My late posting on SBG shootout on 12 June


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ccplim

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#1
Finally!!! After struggling with my problematic hard disk for the past few days, I finally get the chance to finish up on my pictures.

This is my very first try on taking birdies and any comments for future improvements are greatly welcome :sweat:

All my other shots can be found here


Crimson Sunbird


Now..... where's my nectar?


Waterhen


Waterhen
 

ccplim

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#2
During the shoot, I actually came across a few questions on my mind. Maybe those more experience shooters can help to clear my doubts?

1) How do you actually locate the subject so fast through the viewfinder while using a zoom range of 400mm and above? I discovered that most of the time, I actually have to hunt for the sujbect and by the time I found it, it might have flew away to another location.

2) Do we go for auto or manual focusing? I noticed quite a few times that my lens was actually hunting for focus even though I had the subject in the center.

Thanks!
 

chngpe01

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#3
ccplim said:
1) How do you actually locate the subject so fast through the viewfinder while using a zoom range of 400mm and above? I discovered that most of the time, I actually have to hunt for the sujbect and by the time I found it, it might have flew away to another location.

2) Do we go for auto or manual focusing? I noticed quite a few times that my lens was actually hunting for focus even though I had the subject in the center.

Thanks!
I like the 1st pic especially composition, to make it a great shot I would try to place the entire bird on the green leaf so that it stands out. The pic is a bit soft, ie the feather details does not really stands out. I guess it is abit of camera shake or slow shutter speed. Make use of tripod and when using long lense hold and releasing of trigger technique is important generally same principle as shooting a M16.

To answer your question.

1) When the subject is flying and to get the initial lock on I use open both eyes to see the flying bird and also try to get it into the viewfinder. Alot of practise is also the key word

2) Depends on the subject if it is moving very fast without flight pattern, white and small ie. little contrast with the background where AF is difficult. Then us MF, if not mostly AF. For sunbird in SBG, I use AF mostly, cannot remember using MF there.

1st shoot is good despite my comments.

Keep shooting :thumbsup:
 

LiOnElLiN

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Apr 18, 2004
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#4
haha... i like "Now..... where's my nectar?" for 2 reasons...

1. pictures of birds become alot more interesting when they're actually doing something rather than just perching there idly.

2. heliconias dont have nectar :bsmilie:
 

flaemer

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#5
LiOnElLiN said:
haha... i like "Now..... where's my nectar?" for 2 reasons...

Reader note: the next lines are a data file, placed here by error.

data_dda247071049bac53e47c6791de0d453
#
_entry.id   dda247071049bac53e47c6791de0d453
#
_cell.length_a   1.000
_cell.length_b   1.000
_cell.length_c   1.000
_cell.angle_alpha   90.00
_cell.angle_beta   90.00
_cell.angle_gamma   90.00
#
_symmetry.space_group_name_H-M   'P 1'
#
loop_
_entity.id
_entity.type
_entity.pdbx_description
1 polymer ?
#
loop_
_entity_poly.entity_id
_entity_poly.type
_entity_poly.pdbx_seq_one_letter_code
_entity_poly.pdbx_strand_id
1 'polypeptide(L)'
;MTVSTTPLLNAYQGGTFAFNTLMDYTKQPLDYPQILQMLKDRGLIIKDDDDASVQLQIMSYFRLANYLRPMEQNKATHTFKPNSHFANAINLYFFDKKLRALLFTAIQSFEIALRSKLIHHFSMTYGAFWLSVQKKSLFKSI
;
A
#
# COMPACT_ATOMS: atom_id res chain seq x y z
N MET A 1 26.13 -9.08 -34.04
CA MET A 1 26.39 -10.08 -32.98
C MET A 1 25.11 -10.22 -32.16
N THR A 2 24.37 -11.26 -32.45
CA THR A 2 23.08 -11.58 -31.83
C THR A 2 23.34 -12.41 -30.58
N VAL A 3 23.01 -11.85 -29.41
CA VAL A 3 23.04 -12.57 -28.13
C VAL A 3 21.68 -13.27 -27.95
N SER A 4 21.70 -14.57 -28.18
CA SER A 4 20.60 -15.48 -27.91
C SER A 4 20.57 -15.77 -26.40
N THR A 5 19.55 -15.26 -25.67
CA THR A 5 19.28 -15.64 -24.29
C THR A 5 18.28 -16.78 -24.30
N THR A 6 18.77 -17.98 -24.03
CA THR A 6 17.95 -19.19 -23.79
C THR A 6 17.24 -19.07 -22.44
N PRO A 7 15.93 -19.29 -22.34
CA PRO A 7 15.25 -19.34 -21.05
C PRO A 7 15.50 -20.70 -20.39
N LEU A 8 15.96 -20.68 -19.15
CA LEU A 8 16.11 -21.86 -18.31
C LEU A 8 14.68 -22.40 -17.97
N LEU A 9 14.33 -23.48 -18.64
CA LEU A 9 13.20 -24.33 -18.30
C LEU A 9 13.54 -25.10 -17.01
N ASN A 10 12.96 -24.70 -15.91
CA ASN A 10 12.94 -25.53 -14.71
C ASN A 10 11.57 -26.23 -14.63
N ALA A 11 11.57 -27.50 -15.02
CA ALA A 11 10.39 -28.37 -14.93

1. pictures of birds become alot more interesting when they're actually doing something rather than just perching there idly.

2. heliconias dont have nectar :bsmilie:
interesting..... did not noe that heliconias dont have any nectar..... :embrass:.... den wad do the sunbirds actually get out of the heliconias??? :dunno:
 

ccplim

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#6
chngpe01 said:
I like the 1st pic especially composition, to make it a great shot I would try to place the entire bird on the green leaf so that it stands out. The pic is a bit soft, ie the feather details does not really stands out. I guess it is abit of camera shake or slow shutter speed. Make use of tripod and when using long lense hold and releasing of trigger technique is important generally same principle as shooting a M16.

To answer your question.

1) When the subject is flying and to get the initial lock on I use open both eyes to see the flying bird and also try to get it into the viewfinder. Alot of practise is also the key word

2) Depends on the subject if it is moving very fast without flight pattern, white and small ie. little contrast with the background where AF is difficult. Then us MF, if not mostly AF. For sunbird in SBG, I use AF mostly, cannot remember using MF there.

1st shoot is good despite my comments.

Keep shooting :thumbsup:
Hi PE (is that how they address you?), thanks for the valuable pointers and I really appreciate it. Really hope to learn more from you guys.

For that very first picture, it was actually shot using the tripod but I guessed it might be the triggering of the shuttle part that causes the problem. Furthermore, I think the action starts getting real fast when the birds start to appear (everything just happen in such a short time). Now I finally know how "easy" birds shooting are :sweat:

I will definately keep shooting and polish up my skills. Oh mine......... I never knew bird shooting can be so........ fun :thumbsup:
 

NiVleK

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May 15, 2003
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#7
Wow. I love the first shot..but somehow it appears a tad under on my office's monitor.